This session asks how one can be faithful to the unarchivable. The unarchivable is that which cannot be archived, but is still in the archive—something like the “archival unconscious,” to refer to Jacques Derrida’s Archive Fever. It is all that does not fit in the order of the archive, all that resists to be put into boxes: the affective, the performative, the memory, the resistance, the wayward, the inchoate, the stubborn—in short, “the potential otherwise.” It is what is haunting the archive—insisting, rather than existing—it is the archive’s spectral infrastructure. And even though the unarchivable is not graspable by the order of the archive, it has a presence: we encounter it through overseen aspects, but also through voids, and lacks, and traces of violence. This collaborative session gathers around questions and materials to ask: How can the affects of the unarchivable be actualized? And, as we might encounter archives as places full of sleeping, silenced, and petrified conflicts, how might we share strategies to align with the spirits and kiss the struggle awake? 

(Im)possible Realism, James Clifford and Massimiliano (Mao) Mollona 

Developed as an ongoing conversation, (Im)possible Realism is an attempt to reconceive ethnography against reductivism by embracing discordance and contradictory possibilities. It departs from James Clifford’s discussion of ethnography as a “zone of contact,” an imaginary and material political space in which cross-cultural, imperial, and capitalist modes of history and geography are enacted, unlearned, and undone. Ethnography is proposed as a practice that engages with the unexpected and the emergent, representing historical contradictions through juxtaposed stories. It is a disposition that does not smooth over reality’s surreal, unfinished, excessive, and paradoxical elements. (Im)possible realism thus works to expand the maps of history through partial and multiple perspectives that can represent incompleteness and resist dialectical transcendence.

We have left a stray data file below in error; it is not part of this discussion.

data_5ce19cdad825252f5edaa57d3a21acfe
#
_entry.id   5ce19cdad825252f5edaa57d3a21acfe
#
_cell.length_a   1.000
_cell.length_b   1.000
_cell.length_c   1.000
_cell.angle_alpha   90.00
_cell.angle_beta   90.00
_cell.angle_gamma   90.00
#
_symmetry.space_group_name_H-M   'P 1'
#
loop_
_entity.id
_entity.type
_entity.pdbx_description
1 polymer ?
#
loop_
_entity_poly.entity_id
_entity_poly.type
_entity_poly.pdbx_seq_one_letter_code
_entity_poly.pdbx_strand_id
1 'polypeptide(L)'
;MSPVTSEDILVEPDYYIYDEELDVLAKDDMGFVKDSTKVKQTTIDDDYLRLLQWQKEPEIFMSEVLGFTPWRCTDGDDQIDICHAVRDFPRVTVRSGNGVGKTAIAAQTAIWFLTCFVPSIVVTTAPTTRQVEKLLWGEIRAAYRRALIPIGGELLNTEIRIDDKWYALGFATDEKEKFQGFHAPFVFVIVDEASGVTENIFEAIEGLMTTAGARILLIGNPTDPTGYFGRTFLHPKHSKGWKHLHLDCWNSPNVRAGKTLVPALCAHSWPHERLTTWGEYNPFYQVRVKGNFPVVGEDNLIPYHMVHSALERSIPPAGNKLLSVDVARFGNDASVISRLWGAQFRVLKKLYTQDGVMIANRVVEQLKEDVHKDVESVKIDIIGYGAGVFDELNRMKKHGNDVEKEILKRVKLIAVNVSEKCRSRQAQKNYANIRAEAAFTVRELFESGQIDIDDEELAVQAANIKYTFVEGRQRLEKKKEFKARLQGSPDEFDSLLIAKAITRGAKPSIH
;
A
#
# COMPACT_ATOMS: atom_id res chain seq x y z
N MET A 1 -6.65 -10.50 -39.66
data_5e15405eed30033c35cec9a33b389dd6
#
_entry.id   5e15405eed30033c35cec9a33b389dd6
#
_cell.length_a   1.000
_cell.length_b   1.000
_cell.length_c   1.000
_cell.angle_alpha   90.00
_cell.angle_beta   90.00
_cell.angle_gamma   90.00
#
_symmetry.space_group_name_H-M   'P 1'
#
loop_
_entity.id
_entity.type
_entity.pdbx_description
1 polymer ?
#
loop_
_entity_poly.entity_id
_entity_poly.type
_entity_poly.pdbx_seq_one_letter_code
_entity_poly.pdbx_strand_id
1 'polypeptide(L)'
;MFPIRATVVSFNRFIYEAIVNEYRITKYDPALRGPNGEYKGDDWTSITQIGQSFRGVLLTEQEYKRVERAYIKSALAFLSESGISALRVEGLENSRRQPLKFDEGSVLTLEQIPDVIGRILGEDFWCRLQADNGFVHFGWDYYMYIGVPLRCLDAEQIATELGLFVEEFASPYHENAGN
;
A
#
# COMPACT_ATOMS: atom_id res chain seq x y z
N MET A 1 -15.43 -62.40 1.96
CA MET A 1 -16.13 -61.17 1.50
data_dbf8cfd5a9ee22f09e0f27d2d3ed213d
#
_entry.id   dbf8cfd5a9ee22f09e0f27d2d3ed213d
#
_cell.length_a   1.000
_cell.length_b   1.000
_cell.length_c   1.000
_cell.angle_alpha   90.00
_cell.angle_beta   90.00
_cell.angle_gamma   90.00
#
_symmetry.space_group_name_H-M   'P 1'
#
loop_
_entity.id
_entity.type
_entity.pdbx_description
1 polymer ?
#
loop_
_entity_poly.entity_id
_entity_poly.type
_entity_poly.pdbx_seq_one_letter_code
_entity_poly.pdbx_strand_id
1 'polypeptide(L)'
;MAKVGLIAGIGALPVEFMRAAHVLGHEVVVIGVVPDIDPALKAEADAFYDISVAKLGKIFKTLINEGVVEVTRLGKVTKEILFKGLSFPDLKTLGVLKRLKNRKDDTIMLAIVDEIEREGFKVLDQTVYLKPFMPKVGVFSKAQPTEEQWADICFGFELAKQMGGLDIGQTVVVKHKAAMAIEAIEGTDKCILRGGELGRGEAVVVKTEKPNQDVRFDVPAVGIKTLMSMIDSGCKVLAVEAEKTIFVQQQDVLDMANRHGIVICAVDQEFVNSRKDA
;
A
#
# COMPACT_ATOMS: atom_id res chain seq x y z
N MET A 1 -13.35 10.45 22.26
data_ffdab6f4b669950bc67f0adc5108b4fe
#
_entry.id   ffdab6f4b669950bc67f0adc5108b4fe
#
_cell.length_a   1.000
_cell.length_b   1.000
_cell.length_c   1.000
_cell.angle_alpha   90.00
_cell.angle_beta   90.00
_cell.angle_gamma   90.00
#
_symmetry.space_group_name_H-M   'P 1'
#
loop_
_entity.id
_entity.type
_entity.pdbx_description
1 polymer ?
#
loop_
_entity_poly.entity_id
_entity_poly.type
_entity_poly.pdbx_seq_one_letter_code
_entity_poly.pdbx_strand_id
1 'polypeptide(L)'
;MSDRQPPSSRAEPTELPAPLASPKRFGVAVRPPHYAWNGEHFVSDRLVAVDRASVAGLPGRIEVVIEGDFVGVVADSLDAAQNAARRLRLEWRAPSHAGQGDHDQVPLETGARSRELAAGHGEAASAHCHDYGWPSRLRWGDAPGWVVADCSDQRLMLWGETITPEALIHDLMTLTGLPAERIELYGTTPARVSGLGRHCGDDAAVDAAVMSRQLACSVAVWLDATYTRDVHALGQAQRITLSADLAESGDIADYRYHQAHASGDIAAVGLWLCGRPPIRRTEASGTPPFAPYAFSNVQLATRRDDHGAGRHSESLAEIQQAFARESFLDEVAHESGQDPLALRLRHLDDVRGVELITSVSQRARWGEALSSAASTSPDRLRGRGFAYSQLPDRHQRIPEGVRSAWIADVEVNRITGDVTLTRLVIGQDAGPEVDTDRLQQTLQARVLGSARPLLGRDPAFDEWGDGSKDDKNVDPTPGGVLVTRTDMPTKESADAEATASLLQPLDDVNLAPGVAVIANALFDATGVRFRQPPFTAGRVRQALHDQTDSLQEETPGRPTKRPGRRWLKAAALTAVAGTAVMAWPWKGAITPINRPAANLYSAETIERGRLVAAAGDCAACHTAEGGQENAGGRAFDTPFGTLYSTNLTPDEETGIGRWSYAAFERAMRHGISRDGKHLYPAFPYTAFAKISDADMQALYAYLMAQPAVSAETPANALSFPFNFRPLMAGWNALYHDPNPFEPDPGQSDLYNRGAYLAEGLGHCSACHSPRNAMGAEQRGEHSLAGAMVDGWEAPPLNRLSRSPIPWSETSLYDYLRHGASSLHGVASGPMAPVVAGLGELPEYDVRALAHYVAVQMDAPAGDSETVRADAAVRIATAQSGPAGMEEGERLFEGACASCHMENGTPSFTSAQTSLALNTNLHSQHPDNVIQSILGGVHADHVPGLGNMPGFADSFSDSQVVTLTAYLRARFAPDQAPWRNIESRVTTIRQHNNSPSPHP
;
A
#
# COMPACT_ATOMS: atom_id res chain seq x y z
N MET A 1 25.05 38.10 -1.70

Unhoused Music, convened by Louis Moreno 

This part of the symposium is organized in collaboration with the 2022 Le Guess Who? Festival in Utrecht. 

The relationship between the sound of music and a sense of place is sometimes so direct that it appears almost intuitive. The relationship between jazz and New Orleans, dub and Kingston, house and Chicago, techno and Detroit, for example, seems to suggest that music is another kind of infrastructure—a different way in which the city inhabits us. How though do we square that with the proposition that if Black music is, as author Fumi Okiji says, a particular kind of dwelling, it is both a refuge for the homeless and a tradition of criticism whose radicality resides in the fact that the idea of home ownership was always a trap? Which suggests that Black music is another mode of planning, an enduring capacity to dislocate the 40 acres promise of private property? It is not the implementer of environments underpinned by the hostility of credit systems and police, but a grounding whose social protocols and habits of improvisation dissolve the constant demand to be a single individual. Across a sequence of three conversations and various selections of music, we will consider the ongoing infrastructural work of Black music, and how it temporally rearranges the collective desire for space, place, home and land—generating a very different sense of social ecology, urban planning and historical time. 

Suggestions from the archive

Education Program

Public program